position to propose a reasonable hypothesis to test the
This is an educated guess, or “best” guess, about what might be
the explanation for the question asked. A hypothesis should be a
one sentence statement (not a question) that can be tested in an
experiment. The ability to test a hypothesis implies that it has a
natural, repeatable cause.
What do you predict as an outcome for the controlled experiment
(i.e. results) if the hypothesis is true? This should be in the
form of an “If…….., then……….” statement.
Controlled Experimental Method:
The hypothesis is tested in a controlled experiment. A
controlled experiment compares a “Control” (i.e.
the normal, unmodified, or unrestricted, or uninhibited set-up,
based on the observation) to one or several
“Experimental” set-ups. The conditions in the
experimental set-ups are identical to the Control in every way,
e.g. temperature, composition, shape, kind, etc.,
except for the one Experimental variable that is being
tested. The results obtained from the Experimental set-ups will be
compared to each other and to those obtained from the Control. If
done correctly, any differences in the results may be attributed to
the Experimental variable under consideration.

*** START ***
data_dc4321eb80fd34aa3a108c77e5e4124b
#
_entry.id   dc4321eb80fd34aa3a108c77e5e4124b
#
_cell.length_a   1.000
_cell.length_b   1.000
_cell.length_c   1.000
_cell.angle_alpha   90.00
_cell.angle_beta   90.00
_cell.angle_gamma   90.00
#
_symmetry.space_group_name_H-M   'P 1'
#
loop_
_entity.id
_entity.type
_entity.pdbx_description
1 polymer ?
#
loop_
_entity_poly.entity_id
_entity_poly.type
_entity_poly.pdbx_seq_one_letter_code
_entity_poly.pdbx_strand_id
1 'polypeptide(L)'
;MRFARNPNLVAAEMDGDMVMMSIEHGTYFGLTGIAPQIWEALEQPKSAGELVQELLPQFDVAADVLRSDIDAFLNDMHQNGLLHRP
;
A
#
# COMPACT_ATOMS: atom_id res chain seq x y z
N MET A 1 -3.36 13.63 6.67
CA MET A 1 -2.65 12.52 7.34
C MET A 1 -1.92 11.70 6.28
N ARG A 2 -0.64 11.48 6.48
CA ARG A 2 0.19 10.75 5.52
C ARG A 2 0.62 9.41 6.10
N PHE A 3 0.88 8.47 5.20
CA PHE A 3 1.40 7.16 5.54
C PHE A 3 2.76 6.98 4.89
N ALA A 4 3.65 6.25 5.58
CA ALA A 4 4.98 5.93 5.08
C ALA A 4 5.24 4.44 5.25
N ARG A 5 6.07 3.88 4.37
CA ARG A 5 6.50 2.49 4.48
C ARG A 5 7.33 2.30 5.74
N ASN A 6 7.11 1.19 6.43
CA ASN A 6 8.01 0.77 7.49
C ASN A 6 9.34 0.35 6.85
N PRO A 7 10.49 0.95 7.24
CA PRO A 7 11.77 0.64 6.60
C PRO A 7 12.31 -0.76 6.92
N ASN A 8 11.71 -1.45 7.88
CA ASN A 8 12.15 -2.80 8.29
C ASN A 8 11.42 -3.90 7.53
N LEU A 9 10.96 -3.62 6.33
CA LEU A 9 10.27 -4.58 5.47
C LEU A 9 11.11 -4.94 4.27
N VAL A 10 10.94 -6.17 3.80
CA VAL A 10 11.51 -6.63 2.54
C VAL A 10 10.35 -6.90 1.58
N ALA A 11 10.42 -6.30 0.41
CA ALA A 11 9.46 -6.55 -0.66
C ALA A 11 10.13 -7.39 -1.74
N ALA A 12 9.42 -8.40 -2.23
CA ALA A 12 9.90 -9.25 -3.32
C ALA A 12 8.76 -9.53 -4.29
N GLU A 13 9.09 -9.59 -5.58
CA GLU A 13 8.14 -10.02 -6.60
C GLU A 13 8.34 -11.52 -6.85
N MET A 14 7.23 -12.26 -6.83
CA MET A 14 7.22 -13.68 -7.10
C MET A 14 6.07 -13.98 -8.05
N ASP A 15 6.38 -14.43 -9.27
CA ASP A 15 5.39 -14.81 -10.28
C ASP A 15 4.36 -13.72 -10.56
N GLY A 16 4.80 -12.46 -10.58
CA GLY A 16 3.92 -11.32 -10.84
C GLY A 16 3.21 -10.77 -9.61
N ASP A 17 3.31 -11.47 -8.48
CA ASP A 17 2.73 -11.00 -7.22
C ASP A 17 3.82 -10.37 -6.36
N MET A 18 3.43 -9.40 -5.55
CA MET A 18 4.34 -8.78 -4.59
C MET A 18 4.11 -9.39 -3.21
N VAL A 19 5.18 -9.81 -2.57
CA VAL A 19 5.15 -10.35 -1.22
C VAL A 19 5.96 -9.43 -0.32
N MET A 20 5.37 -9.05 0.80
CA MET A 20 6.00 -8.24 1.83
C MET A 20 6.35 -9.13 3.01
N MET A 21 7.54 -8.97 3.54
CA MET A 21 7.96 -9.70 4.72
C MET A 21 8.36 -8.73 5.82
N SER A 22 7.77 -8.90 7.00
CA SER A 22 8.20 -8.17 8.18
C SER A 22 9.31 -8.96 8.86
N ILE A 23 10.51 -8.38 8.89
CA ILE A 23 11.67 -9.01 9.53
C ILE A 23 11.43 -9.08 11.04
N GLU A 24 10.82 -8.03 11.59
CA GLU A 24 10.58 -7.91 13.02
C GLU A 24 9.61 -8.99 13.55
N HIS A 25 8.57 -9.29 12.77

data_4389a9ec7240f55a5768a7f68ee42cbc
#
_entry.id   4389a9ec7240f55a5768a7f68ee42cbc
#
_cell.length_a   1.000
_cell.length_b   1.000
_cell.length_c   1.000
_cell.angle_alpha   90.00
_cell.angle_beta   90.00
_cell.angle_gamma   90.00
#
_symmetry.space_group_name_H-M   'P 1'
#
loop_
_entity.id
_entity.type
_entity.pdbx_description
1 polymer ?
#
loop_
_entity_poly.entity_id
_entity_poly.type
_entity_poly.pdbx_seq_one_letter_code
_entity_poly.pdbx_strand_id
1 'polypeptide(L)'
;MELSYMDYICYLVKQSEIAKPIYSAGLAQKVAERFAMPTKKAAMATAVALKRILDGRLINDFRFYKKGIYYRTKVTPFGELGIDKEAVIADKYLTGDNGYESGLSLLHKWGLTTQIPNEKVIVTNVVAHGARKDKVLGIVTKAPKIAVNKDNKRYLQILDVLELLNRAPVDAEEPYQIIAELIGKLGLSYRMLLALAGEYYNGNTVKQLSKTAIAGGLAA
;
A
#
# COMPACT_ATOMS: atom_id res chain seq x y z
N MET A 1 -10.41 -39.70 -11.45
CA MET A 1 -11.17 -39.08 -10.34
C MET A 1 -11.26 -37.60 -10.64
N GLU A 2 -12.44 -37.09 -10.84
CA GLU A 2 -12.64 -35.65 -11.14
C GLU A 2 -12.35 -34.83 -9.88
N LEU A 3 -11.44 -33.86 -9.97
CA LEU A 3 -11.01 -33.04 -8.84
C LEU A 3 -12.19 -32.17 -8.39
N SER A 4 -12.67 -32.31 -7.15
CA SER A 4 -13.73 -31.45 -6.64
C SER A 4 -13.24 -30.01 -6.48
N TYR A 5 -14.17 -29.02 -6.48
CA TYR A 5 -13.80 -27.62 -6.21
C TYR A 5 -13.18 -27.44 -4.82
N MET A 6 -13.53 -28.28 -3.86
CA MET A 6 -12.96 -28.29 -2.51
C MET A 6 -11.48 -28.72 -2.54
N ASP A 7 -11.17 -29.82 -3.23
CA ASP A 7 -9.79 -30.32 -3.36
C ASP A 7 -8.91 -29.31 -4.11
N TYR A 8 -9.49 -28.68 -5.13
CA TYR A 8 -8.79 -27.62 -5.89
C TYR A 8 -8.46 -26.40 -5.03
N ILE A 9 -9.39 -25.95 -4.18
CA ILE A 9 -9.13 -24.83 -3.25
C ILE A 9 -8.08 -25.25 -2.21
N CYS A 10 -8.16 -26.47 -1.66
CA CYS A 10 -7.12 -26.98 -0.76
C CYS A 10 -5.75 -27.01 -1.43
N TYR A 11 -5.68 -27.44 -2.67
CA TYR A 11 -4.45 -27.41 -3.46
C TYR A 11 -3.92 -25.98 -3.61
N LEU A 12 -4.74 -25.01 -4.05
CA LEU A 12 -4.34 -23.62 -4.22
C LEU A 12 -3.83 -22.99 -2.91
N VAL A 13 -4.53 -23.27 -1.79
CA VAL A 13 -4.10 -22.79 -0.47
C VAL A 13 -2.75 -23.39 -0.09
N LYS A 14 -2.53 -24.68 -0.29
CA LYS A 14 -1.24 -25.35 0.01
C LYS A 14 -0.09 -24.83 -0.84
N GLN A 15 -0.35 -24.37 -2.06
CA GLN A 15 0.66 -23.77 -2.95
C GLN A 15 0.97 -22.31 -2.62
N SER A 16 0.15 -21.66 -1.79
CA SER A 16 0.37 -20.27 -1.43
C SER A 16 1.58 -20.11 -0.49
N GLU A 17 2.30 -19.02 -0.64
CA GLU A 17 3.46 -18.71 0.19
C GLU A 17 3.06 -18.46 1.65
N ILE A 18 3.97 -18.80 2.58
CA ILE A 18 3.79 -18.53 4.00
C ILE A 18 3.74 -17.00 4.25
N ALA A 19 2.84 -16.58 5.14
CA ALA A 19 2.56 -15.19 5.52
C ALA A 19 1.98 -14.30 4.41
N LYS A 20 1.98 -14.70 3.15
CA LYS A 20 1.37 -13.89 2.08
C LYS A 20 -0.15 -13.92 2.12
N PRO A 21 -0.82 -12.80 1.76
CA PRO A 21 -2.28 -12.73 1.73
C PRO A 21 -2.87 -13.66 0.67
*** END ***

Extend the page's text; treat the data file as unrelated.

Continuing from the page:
When designing an experiment, it is important to use multiples,
(i.e. replicates), for each set-up, to avoid drawing the wrong
conclusion. If the experiment only has one control and only one
experimental set up with just one test subject in each, there is
always the chance that a single living organism (test subject)
could get sick or even die for reasons not caused by the
experimental variable. And, because living organisms are
genetically different, the results from just one test subject in a
given set up may not be typical for the species as a whole. This
could result in errors when interpreting the results. This kind of
problem is avoided by using multiple controls and multiple
experimental set-ups with multiple test subjects.
Be sure to provide sufficient details in your method
section so that someone could reproduce your experiment.
The experimental method section should also state clearly how
data (numbers) will be collected during the experiment which will
be used to compare results in each test set up.
Since this is a “thought experiment,” you will make up results
according to what you think might happen if you actually did the
Results should include detailed raw data (numbers) rather than
just a summary of the results. For example, if data are collected
daily for five weeks, results should include the actual data from
each day, and not just a summary of what happened at the end of the
five weeks. Recorded results should match the experimental
In this section, state clearly whether you reject or accept the
hypothesis based on the (pretend) results. Discuss what this means
in terms of the hypothesis, such as the need for additional
experiments, or the practical uses or implications of the
Provide references in APA format. This includes a reference list
and in-text citations for references used in the Introduction
Give your paper a title and number and identify each section as
specified above. Although the hypothesis and prediction will be one
sentence answers, the other sections will need to be paragraphs to
adequately explain your experiment.